So where does that bring us? What’s the niggling little thing at the back of my mind that has me questioning what’s wrong with modern cards??
Well, the only way I can put this is that it feels like modern cards have no ‘soul’!
They have no substance, no gravitas to them. I know that this sounds a pretty abstract concept, but I can’t think of a better way of putting it! Modern Baseball cards feel empty somehow, and I feel that this has led to an empty collecting experience for me over the last couple of years…
I’m not talking about Bowman products, as they are geared to and designed around the future of the game. I don’t mean the retro sets either, like A&G, Gypsy Queen and Archives, as these are merely ‘gimmick’ products, an alternate way of spinning a modern Baseball card set through the use of nostalgia and history.
Nope… Most of the issues I have are with the main Topps set. This is the set that should stand head and shoulders over everything else Topps produces, the yardstick by which all other sets should be measured. It should be treated reverentially… with respect! It’s been around long enough and I, along with many others, feel that it’s earned it.
I came into this years Topps set with a huge degree of indifference. What does it say about a mainstream Baseball product where the only thing I’m interested in as a collector is an insert set of mini cards based upon a classic Topps design from 1972?
As Chris points out in his article, there are a possible 10 different parallels of the same base card!!! 10!?!?! Why the hell do we need 10 parallels of the same card??!?! This is insane! Then figure in all the manufactured inserts as well… What value are these adding to an already full check-list?
What Topps has given us so far in 2013 is too much!! Too many inserts – Too many parallels – Too much variation!! Please understand that collectors aren’t necessarily calling out for anything extra. Sometimes it’s good to scale back a little, to go for a more minimalist approach. Even this years Topps Heritage looks as if it’s groaning under the weight of too many extras. Once a great product, the Heritage brand is now in danger of becoming the retro equivalent of the Topps base set!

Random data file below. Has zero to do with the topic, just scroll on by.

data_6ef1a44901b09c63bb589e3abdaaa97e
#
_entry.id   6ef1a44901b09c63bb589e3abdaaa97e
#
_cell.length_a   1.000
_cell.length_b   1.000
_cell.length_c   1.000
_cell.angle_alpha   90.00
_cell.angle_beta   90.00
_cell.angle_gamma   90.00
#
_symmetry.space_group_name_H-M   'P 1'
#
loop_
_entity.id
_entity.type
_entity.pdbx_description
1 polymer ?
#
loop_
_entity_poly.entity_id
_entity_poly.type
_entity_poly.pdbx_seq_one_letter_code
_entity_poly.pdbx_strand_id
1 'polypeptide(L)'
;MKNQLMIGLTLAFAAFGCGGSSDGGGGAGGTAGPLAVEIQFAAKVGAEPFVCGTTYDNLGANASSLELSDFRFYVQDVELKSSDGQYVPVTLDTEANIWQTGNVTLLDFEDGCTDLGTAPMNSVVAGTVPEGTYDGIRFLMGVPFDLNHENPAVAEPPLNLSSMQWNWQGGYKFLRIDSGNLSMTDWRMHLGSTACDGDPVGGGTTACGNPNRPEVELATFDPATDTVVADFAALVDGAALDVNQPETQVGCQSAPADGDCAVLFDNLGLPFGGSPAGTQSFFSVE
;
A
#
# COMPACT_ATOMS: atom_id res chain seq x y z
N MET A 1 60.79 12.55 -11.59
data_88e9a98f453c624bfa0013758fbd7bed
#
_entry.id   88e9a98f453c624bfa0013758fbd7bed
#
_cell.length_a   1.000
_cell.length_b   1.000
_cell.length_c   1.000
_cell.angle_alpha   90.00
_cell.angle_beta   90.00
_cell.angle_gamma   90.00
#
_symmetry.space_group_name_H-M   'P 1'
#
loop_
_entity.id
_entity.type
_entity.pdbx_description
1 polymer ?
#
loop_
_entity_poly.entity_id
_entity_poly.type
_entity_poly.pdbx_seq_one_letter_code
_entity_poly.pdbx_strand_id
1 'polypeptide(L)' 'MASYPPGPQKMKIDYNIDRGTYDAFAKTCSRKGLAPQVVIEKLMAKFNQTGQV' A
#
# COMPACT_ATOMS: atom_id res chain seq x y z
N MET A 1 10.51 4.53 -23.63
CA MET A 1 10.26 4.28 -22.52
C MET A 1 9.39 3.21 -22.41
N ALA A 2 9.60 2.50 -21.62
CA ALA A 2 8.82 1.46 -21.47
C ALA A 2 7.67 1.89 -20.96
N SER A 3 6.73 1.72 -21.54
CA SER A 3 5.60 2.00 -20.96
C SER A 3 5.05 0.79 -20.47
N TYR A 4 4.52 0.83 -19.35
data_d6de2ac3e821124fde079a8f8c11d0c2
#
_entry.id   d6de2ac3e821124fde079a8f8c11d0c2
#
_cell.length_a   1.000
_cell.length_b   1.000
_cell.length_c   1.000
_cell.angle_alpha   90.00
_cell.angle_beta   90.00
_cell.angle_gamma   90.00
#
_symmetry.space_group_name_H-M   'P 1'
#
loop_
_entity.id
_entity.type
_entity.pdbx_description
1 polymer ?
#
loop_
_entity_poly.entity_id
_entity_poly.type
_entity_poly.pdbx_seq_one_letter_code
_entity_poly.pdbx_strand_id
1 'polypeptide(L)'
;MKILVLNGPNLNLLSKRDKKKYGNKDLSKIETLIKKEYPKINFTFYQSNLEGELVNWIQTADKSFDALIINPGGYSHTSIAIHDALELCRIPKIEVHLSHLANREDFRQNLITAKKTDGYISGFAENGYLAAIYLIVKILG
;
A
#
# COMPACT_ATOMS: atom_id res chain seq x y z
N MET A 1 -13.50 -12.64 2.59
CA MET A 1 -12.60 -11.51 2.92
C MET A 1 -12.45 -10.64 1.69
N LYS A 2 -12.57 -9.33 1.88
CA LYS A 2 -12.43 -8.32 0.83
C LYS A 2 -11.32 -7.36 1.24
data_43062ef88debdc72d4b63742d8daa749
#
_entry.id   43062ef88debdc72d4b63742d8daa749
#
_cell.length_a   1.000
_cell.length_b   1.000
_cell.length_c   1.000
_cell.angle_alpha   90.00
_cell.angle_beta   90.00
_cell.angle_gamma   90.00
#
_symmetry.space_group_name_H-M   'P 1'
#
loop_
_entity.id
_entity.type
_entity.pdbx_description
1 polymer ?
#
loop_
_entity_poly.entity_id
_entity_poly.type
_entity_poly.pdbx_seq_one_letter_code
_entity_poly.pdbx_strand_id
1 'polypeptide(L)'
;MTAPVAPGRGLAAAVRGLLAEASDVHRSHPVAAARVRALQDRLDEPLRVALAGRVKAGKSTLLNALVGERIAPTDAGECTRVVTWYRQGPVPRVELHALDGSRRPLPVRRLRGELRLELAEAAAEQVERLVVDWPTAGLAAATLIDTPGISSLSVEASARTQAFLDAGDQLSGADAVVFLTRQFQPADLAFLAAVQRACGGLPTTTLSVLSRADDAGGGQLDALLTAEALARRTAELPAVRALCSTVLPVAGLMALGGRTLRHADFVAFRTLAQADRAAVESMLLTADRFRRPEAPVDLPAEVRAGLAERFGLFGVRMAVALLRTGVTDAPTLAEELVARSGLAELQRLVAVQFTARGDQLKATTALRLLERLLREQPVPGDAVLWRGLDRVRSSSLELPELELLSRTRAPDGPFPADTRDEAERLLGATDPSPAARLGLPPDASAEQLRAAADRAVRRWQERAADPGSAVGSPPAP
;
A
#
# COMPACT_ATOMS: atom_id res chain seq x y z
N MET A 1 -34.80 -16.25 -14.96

How far can this all possibly go? How much ‘extra’ can we be given before the whole collecting experience becomes vacuous and worthless?
Looking back I don’t think it’s any surprise that the last great Baseball card set produced (in my humble opinion, of course) was the inaugural 2001 Topps Heritage set, a stripped back, almost carbon copy, in terms of size and structure to a set that was released almost 50 years earlier!
It’s like I said… I love Baseball cards. I love the history of Baseball cards! I love what Baseball cards mean to collectors and what they mean to the sport that figuratively gave birth to them!
So for this reason I’ve decided to take a step back from collecting again for a while…
I’ll still be writing the blog as usual, and I’ll still be picking up the odd blaster or box every now and again for reviewing purposes (I still love bustin’ me some wax!! :)). I just won’t be going after anything specific to collect on a regular basis. It’s not to say that I won’t pick up the odd card every now and then if something jumps out at me. I just need to step back and concentrate on what’s important to me and to refocus on the reason why I started collecting these cards in the first place.
Oddly enough, when I look back to the time when I first started collecting Baseball cards, to the time when I was all fired up and excited about collecting, the only thing I picked up back then was vintage Topps. I don’t know if that says more about me or more about the current state of modern Baseball cards…